Featured Research

from universities, journals, and other organizations

Deep brain stimulation may improve cognition in dementia, other neurodegenerative diseases

Date:
April 7, 2014
Source:
American Association of Neurological Surgeons (AANS)
Summary:
Intralaminar thalamic deep brain stimulation (ILN-DBS) has been studying to find out if it could have an effect on dementia and other neurodegenerative diseases that cause severe cognitive dysfunction. Growing evidence shows the efficacy of deep brain stimulation in patients with neuropsychiatric diseases.

Intralaminar thalamic deep brain stimulation (ILN-DBS) has been shown to improve cognition and spatial memory acquisition. Could it have a similar effect in dementia and other neurodegenerative diseases that cause severe cognitive dysfunction?

That was the question researchers addressed in the study Intralaminar Thalamic Deep Brain Stimulation Ameliorates the Memory Deficit and the Dendritic Regression in β-Amyloid Infusion Rats, led by Sheng-Tzung Tsai, MD. Dr. Tsai presented the team's findings during the 82nd Annual Scientific Meeting of the American Association of Neurological Surgeons (AANS),

Dr. Tsai said: "We implanted an intraventricular β-amyloid protein infusion pump and deep brain stimulation electrodes over rats' skulls and achieved target accuracy. To elucidate anatomical neural plasticity, we used an intracellular dye injection method to delineate the dendritic spine of neurons over the cortex and hippocampus."

According to Dr. Tsai, growing evidence shows the efficacy of deep brain stimulation in patients with neuropsychiatric diseases. "In the future, we aim to identify a correlation between arousal status and memory acquisition and the detailed mechanism underlying this cognitive improvement. We may achieve optimal DBS strategy for patients with cognitive impairment."


Story Source:

The above story is based on materials provided by American Association of Neurological Surgeons (AANS). Note: Materials may be edited for content and length.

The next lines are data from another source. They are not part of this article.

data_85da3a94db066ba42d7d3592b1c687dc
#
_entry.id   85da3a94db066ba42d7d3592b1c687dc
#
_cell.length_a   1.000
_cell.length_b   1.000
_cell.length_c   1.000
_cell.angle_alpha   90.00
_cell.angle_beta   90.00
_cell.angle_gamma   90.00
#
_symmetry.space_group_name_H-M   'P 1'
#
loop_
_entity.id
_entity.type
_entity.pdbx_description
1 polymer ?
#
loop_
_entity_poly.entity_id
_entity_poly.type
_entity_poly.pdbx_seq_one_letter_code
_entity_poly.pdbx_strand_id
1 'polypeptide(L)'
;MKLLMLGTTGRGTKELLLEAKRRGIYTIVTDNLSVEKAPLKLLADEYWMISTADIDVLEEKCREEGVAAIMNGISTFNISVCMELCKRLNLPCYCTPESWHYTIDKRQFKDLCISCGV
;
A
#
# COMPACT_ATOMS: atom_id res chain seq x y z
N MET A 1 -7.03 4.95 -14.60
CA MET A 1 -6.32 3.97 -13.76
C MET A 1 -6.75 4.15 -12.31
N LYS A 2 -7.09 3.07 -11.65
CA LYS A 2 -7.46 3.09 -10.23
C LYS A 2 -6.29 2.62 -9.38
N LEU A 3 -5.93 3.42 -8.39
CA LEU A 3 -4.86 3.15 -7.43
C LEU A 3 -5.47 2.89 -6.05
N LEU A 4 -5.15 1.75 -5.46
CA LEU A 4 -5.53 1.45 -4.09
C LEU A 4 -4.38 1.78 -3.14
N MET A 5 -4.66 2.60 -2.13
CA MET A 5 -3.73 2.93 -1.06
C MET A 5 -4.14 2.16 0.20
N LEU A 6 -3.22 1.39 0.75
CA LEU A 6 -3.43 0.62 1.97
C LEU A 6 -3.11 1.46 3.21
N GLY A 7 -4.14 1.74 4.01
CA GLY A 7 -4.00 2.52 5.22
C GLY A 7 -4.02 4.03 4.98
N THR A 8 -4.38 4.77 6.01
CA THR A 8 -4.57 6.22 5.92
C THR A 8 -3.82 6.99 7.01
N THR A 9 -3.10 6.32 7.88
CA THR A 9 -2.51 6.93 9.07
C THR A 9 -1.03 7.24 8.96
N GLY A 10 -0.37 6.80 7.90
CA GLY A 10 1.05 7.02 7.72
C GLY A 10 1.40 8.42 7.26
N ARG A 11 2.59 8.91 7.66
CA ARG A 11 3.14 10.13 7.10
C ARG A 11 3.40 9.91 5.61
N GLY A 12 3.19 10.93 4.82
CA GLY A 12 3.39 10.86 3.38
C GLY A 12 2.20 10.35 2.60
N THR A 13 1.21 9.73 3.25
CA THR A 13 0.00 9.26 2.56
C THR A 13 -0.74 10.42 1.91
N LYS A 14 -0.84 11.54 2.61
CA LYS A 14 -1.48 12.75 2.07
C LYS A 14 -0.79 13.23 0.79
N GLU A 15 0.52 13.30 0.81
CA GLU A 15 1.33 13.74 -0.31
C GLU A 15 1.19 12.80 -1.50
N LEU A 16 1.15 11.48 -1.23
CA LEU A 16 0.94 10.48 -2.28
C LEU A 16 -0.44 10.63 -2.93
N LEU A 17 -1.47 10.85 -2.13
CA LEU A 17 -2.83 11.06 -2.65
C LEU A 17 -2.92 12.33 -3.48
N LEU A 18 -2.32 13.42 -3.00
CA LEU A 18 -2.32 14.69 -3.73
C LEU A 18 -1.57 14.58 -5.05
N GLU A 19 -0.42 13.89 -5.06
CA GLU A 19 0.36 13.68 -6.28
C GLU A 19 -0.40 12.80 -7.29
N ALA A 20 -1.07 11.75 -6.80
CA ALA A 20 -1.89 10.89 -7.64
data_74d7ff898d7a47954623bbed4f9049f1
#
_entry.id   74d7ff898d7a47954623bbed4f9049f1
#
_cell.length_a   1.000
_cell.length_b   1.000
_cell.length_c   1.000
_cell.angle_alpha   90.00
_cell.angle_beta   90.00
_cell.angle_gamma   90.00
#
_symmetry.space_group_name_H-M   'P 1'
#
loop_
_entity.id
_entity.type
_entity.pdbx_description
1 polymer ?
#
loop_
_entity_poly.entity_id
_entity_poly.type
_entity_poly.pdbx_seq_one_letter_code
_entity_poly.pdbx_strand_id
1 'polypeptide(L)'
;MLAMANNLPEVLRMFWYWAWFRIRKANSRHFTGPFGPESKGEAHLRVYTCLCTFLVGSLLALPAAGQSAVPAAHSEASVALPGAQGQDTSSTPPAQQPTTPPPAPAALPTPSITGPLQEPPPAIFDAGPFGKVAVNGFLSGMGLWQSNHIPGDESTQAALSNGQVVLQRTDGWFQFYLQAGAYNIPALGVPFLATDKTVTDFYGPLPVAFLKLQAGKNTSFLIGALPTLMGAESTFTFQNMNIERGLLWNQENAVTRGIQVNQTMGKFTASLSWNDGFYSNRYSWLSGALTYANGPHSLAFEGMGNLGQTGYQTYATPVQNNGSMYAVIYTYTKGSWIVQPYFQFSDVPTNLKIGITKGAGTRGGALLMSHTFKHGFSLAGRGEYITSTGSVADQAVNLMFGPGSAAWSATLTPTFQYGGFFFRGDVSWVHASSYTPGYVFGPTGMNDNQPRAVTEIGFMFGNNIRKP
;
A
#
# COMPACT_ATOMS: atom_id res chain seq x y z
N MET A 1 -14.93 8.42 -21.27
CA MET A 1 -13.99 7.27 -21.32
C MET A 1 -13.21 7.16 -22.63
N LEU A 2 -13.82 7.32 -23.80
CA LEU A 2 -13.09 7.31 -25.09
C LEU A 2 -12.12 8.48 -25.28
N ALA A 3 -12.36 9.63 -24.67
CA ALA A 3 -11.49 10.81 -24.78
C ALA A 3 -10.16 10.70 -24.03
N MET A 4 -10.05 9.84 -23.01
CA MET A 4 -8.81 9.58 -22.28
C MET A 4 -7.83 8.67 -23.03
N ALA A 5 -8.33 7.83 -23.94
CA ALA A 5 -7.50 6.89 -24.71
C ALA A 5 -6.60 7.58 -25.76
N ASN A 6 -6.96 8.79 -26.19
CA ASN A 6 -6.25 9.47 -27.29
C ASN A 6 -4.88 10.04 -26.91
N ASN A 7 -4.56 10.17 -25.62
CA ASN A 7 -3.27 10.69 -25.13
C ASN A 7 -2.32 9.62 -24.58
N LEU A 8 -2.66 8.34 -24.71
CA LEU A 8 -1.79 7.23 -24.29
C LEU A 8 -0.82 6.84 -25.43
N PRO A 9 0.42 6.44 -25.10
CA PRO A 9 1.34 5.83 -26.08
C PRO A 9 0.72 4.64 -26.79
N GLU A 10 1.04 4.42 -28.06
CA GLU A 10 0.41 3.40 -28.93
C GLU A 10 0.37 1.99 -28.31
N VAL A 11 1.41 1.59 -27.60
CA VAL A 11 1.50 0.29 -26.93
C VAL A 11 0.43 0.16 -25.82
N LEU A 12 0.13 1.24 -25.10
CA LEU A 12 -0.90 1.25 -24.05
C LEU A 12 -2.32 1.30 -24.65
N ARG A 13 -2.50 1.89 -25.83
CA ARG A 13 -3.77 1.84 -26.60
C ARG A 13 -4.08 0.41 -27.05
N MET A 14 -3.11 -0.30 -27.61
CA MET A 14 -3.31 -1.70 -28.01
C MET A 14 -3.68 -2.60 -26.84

Cite This Page:

American Association of Neurological Surgeons (AANS). "Deep brain stimulation may improve cognition in dementia, other neurodegenerative diseases." ScienceDaily. ScienceDaily, 7 April 2014. <www.sciencedaily.com/releases/2014/04/140407192656.htm>.
American Association of Neurological Surgeons (AANS). (2014, April 7). Deep brain stimulation may improve cognition in dementia, other neurodegenerative diseases. ScienceDaily. Retrieved July 29, 2014 from www.sciencedaily.com/releases/2014/04/140407192656.htm
American Association of Neurological Surgeons (AANS). "Deep brain stimulation may improve cognition in dementia, other neurodegenerative diseases." ScienceDaily. www.sciencedaily.com/releases/2014/04/140407192656.htm (accessed July 29, 2014).

Share This




More Mind & Brain News

Tuesday, July 29, 2014

Featured Research

from universities, journals, and other organizations


Featured Videos

from AP, Reuters, AFP, and other news services

It's Not Just Facebook: OKCupid Experiments With Users Too

It's Not Just Facebook: OKCupid Experiments With Users Too

Newsy (July 29, 2014) If you've been looking for love online, there's a chance somebody has been looking at how you're looking. Video provided by Newsy
Powered by NewsLook.com
How Your Face Can Leave A Good Or Bad First Impression

How Your Face Can Leave A Good Or Bad First Impression

Newsy (July 29, 2014) Researchers have found certain facial features can make us seem more attractive or trustworthy. Video provided by Newsy
Powered by NewsLook.com
Losing Sleep Leaves You Vulnerable To 'False Memories'

Losing Sleep Leaves You Vulnerable To 'False Memories'

Newsy (July 27, 2014) A new study shows sleep deprivation can make it harder for people to remember specific details of an event. Video provided by Newsy
Powered by NewsLook.com
University Quiz Implies Atheists Are Smarter Than Christians

University Quiz Implies Atheists Are Smarter Than Christians

Newsy (July 25, 2014) An online quiz from a required course at Ohio State is making waves for suggesting atheists are inherently smarter than Christians. Video provided by Newsy
Powered by NewsLook.com

Search ScienceDaily

Number of stories in archives: 140,361

Find with keyword(s):
Enter a keyword or phrase to search ScienceDaily for related topics and research stories.

Save/Print:
Share:

Breaking News:
from the past week

In Other News

... from NewsDaily.com

Science News

Health News

Environment News

Technology News



Save/Print:
Share:

Free Subscriptions


Get the latest science news with ScienceDaily's free email newsletters, updated daily and weekly. Or view hourly updated newsfeeds in your RSS reader:

Get Social & Mobile


Keep up to date with the latest news from ScienceDaily via social networks and mobile apps:

Have Feedback?


Tell us what you think of ScienceDaily -- we welcome both positive and negative comments. Have any problems using the site? Questions?
Mobile: iPhone Android Web
Follow: Facebook Twitter Google+
Subscribe: RSS Feeds Email Newsletters
Latest Headlines Health & Medicine Mind & Brain Space & Time Matter & Energy Computers & Math Plants & Animals Earth & Climate Fossils & Ruins